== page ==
The former top school administrator in Breathitt County was sentenced Tuesday to two years in prison and fined $250,000 for his role in directing a vote-buying scheme as two factions wrestled for local political control.
Arch Turner, 66, pleaded guilty to a charge that he conspired to buy votes in the 2010 primary election in the county and passed out money to bribe voters.
The potential prison term for Turner was 18 to 24 months under advisory guidelines. U.S. District Judge Karen Caldwell gave Turner the maximum sentence in that range. She hammered Turner with a fine more than six times the top figure calculated under the guidelines, which outlined a fine range of $4,000 to $40,000.
The judge said Turner deserved a harsh fine — one designed not only to punish him, but to deter similar conduct and promote respect for the law — because he took part in a "cynical and egregious" effort to corrupt the democratic process.
"Free and fair elections are essential at every level," Caldwell told Turner.
The judge said Turner also engaged in a heavy-handed attempt to thwart the investigation.
Turner, who had power over many jobs in the poor county, threatened people and pushed others to lie to authorities, Caldwell said.
The judge noted one witness tearfully said in court he went along with Turner in order to secure a school job for his daughter-in-law.
Caldwell also ordered Turner to pay a special assessment of $1,000 and to perform 120 hours of community service after prison, perhaps speaking to groups about the ills of vote fraud.
She ordered Turner taken to jail from the courtroom.
Turner, who became Breathitt County superintendent in 2005, headed a faction fighting for political control in the May 2010 primary, according to court documents.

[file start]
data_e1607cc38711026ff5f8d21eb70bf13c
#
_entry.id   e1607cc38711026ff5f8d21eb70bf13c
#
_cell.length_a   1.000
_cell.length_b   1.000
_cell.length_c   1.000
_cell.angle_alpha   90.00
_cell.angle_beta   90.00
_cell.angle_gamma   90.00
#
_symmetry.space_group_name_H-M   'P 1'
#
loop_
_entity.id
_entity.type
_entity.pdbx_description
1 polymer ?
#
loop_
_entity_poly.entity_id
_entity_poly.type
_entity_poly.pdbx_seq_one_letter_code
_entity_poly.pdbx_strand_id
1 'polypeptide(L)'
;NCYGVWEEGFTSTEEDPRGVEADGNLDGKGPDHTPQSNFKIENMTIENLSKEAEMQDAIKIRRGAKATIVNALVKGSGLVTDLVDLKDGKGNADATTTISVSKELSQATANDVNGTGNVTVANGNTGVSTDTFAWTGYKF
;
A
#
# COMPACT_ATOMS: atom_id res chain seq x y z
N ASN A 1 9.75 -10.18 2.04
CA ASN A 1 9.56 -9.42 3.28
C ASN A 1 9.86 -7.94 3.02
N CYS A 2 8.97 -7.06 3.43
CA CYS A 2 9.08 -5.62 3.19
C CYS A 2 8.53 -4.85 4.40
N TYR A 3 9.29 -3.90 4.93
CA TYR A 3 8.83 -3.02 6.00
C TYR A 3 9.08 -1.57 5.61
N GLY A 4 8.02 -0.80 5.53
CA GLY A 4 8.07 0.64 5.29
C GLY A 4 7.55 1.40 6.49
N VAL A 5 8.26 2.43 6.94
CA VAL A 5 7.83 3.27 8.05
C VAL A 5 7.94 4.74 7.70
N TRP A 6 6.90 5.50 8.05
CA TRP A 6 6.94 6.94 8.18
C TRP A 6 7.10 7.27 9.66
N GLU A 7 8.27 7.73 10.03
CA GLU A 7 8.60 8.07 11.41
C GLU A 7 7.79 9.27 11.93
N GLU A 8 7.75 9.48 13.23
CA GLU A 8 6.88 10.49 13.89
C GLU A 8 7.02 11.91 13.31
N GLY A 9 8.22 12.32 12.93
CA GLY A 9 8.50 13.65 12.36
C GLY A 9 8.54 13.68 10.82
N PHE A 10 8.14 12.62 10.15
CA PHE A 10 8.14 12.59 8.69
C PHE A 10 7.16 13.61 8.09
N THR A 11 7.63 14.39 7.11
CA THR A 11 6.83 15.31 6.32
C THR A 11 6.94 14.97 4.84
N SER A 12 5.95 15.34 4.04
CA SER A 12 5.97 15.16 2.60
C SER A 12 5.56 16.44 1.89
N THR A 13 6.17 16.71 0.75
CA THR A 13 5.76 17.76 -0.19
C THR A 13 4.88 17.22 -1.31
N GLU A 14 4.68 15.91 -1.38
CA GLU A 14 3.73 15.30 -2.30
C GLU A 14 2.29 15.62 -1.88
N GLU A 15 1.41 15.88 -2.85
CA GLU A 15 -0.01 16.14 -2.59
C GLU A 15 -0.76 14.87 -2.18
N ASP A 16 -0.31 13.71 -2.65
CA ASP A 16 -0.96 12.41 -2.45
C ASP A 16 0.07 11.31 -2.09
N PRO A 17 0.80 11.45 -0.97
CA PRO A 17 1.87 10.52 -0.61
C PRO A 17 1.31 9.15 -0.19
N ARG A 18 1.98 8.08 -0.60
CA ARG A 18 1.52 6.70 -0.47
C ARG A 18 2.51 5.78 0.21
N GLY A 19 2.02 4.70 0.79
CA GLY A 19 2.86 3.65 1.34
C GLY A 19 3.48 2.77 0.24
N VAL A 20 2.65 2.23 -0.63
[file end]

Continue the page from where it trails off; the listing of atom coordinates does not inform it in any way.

Witnesses said they received up to $75 to vote for a slate of candidates.
Some voters who took payoffs said they falsely claimed to be disabled, which allowed people involved in the fraud to go into the voting booth with them and make sure they voted as they had promised, according to court documents.
John Turner, a former county sheriff involved in the scheme, said Arch Turner gave him cash to buy votes, then called him and others to a meeting at an elementary school and had him give some of the money to another vote-buyer for use in a specific precinct.
The state attorney general's office and the FBI began investigating the election after an unusually large number of votes came in during the early balloting period, which can indicate fraud.
Authorities received reports that people were lined up outside the courthouse during early voting, and tips about people offering to pay voters on Election Day, said Clay Mason, a former FBI agent who investigated.
"It was a series of really brazen circumstances that really brought it to our attention," said Mason, who is now Lexington's public-safety commissioner.
The case ultimately led to convictions against a dozen people, said Assistant U.S. Attorney Ken Taylor, who handled the cases.
Arch Turner was charged with conspiracy, lying to the FBI and trying to get others to lie.
"I won't tell on you and you won't tell on me," is essentially what he told one person in the scheme, according to the indictment.
In court Tuesday, Turner's attorney, Brent Caldwell, said the former superintendent had a "stellar career" in education in the county, spending many years as a teacher and administrator before becoming superintendent. Student test scores improved on Turner's watch, Caldwell said.
Brent Caldwell acknowledged that vote-buying has been a pernicious problem in Eastern Kentucky, and said Turner knows he made a serious mistake.
Turner did not benefit financially from the vote fraud, however, and ended up losing his career, Brent Caldwell said.
"He shouldn't have been playing around in this game, but he did," he said.
Judge Karen Caldwell noted Turner had many advantages, including a stable upbringing, a college education and a high salary, and hadn't suffered the type of problems that land many people in the federal criminal system, such as substance abuse.
Turner, who will have a comfortable retirement at taxpayer expense, could afford a "punitive" fine, Karen Caldwell said.
Turner cannot appeal his guilty plea, but could appeal his sentence. He will consider doing so, said Brent Caldwell.
U.S. Attorney Kerry B. Harvey said after the sentencing that authorities are seeing more willingness by citizens to report vote fraud — a reflection, in part, of seeing that if they do so, there will be results.
Federal and state authorities have long made vote fraud a focus of their efforts, and will continue to do so, Harvey said.
"We'll be there every election," he said.